Measure T would save farmland

County environmentalists, farmers support measure Sarah Rohrs

Sarah Rohr

Suisun Valley’s wineries are probably some of Solano County’s best-kept secrets, but these and other agricultural treasures will become better known through Measure T on Tuesday’s ballot, proponents say.

Measure T enjoys a wide margin of support from county farmers and environmentalists, they say.

“It will help preserve agriculture in Solano County,” said Winters farmer Joe Martinez, president of the Solano County Farm Bureau.

Measure T could result in more agriculture-related tourism, and also allow farmers and vintners to add to their operations for such things as weddings and bed-and-breakfasts, Martinez said.

One key argument used in support of Measure T is that it would focus development around cities, not add to sprawl in agricultural fields.

In particular, the measure would ease red tape by allowing farmers more flexibility, Martinez said. They would be able expand sewage capacity and install grape crushers, and similar activities, without having to get use permits or zoning variances, Martinez said.

The Solano Board of Supervisors placed the measure on the ballot through a 4-1 vote following the board’s August passage of the new county general plan.

Vallejo Supervisor Barbara Kondlyis voted against the ballot measure saying it would result in the loss of 3,000 acres of agriculture.

“That’s too big of a price to pay,” Kondylis said.

Measure T calls for 5,557 acres of residential, commercial and other lands to be converted to agriculture.

However, 3,162 acres of agricultural lands would be turned over for housing or commercial uses, particularly around Vacaville.

But, in the end, agriculture could gain about 2,300 acres, said county planning manager Mike Yankovich. “The net result is an increase of ag lands in the county,” he said.

Measure T supporter Duane Kromm, a former county supervisor, said the measure extends a growth initiative which has been good for Solano.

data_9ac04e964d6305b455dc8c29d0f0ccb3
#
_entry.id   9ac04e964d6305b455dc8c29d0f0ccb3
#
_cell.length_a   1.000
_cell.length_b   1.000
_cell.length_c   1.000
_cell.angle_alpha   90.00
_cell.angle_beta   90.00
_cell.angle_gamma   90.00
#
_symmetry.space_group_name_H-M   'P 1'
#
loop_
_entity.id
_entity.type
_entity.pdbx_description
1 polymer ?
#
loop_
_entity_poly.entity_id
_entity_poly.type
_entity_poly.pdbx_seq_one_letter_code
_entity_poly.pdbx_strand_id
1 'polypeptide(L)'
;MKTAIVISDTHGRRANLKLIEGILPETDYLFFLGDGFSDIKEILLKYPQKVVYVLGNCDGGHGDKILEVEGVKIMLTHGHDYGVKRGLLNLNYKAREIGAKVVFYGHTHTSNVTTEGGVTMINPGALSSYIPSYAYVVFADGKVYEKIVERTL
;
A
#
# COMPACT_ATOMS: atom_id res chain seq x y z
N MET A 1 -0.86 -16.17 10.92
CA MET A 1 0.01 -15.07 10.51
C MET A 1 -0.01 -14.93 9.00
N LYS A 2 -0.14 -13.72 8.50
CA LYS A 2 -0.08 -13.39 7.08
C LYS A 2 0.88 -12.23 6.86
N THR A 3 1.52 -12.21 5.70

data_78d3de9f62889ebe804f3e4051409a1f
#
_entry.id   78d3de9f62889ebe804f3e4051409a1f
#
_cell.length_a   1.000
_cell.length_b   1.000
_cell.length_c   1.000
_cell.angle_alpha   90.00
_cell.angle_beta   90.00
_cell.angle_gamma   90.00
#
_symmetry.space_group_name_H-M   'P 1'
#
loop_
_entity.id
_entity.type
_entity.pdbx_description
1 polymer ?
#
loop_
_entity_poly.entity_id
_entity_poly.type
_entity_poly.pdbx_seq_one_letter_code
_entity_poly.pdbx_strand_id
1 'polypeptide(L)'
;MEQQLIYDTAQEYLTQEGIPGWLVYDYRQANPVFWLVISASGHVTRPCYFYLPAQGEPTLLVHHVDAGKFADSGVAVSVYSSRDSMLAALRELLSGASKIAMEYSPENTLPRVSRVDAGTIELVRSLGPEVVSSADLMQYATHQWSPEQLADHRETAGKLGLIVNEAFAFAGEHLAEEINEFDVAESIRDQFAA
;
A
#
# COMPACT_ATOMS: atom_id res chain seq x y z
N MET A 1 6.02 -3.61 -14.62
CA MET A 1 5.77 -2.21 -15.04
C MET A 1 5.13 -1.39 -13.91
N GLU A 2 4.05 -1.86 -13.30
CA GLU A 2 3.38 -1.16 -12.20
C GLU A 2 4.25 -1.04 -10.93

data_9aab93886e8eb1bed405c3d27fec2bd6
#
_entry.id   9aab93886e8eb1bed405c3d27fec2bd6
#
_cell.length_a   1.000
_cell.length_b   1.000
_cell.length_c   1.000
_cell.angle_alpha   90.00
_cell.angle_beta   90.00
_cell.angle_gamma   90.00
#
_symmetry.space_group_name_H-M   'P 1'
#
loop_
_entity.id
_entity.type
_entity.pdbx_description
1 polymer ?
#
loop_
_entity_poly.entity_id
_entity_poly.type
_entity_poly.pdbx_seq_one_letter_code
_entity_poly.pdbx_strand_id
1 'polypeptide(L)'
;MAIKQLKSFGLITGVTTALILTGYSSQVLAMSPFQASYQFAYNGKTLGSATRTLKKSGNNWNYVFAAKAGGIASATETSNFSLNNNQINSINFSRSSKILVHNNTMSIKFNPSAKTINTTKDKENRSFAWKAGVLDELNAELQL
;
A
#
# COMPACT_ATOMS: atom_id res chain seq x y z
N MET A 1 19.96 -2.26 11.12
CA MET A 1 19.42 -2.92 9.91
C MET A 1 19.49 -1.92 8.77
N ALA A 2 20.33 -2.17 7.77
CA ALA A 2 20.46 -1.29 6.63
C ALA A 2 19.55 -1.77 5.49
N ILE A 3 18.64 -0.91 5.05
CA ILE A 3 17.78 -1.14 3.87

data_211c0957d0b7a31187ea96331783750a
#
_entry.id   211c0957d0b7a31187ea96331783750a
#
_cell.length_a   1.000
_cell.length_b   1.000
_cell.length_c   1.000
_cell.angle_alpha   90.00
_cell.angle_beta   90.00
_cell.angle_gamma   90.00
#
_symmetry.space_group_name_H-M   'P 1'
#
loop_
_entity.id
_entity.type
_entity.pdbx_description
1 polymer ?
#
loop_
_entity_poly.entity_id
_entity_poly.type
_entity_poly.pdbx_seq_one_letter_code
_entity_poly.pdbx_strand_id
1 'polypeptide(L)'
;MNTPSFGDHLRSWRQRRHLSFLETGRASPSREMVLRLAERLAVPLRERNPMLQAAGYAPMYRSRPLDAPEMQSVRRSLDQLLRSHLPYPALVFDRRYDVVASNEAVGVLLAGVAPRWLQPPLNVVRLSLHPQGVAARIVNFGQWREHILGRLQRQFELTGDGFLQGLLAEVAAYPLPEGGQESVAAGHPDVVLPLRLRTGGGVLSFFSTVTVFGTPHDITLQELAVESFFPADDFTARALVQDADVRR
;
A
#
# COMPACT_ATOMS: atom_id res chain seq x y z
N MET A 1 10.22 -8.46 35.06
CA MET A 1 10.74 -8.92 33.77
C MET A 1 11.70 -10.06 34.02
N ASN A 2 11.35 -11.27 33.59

Measure T would extend the 1994 Orderly Growth Initiative for another 20 years and amend the initiative to reflect agriculture and open space policies and land-use designations found in the new general plan.

Solano farmers are so enamored with the new general plan that they drove their tractors through downtown Fairfield over the summer to show support.

Farmers helped shape the plan, and want assurances their lands will be protected in the future, Kromm said.

Measure T takes up seven pages of the Solano County sample ballot booklet, including the full text of the measure and several colored maps showing current and proposed zoning changes. The new general plan and Measure T are also the subject of a four-page county newsletter sent to all voters this month.

In Vallejo and Benicia, Measure T calls for those cities’ “sphere of influence” lands to remain the same. These are lands within the county, but which can be annexed into the cities.

In Benicia, land outside the city limits on the north side of Lake Herman Road would remain agricultural, said county planner Jim Louie. Development could occur, but not more than one dwelling for every 20 acres.

Louie said Measure T has widespread support from farmers, the Solano County Greenbelt Alliance, the Vacaville Chamber of Commerce and others. Vallejo Mayor Osby Davis signed the ballot measure in favor of it.

No one submitted a ballot argument against Measure T.

In Vacaville, officials expressed concerns about Measure T, and held numerous meetings with county officials to try to hammer out

a new agreement, officials said. The City Council took a neutral position, said public information officer Mark Mazzaferro.

Measure T, according to Vacaville staff reports, does not recognize the city’s own urban growth line which calls for lands immediately outside the city limits to remain undeveloped.

Instead, the measure would allow some of these agricultural properties to be converted to commercial and industrial uses, planners said.

How these new businesses would be served with water and other municipal services has not been determined. Louie said that if voters pass Measure T the county would continue working with the city.

Some residents in Vallejo’s Homeacres, a neighborhood within the county limits, are worried Measure T would allow the city of Vallejo to annex their properties and forever change the area’s rural character.

However, Louie said the ballot measure would not do that. He said the county has no plans to have county land annexed into the city of Vallejo. He added an annexation request would need to be initiated by either Homeacre residents or the city.

“The new general plan does not encourage or force annexations,” he said.

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This article was originally published in the Times Herald.

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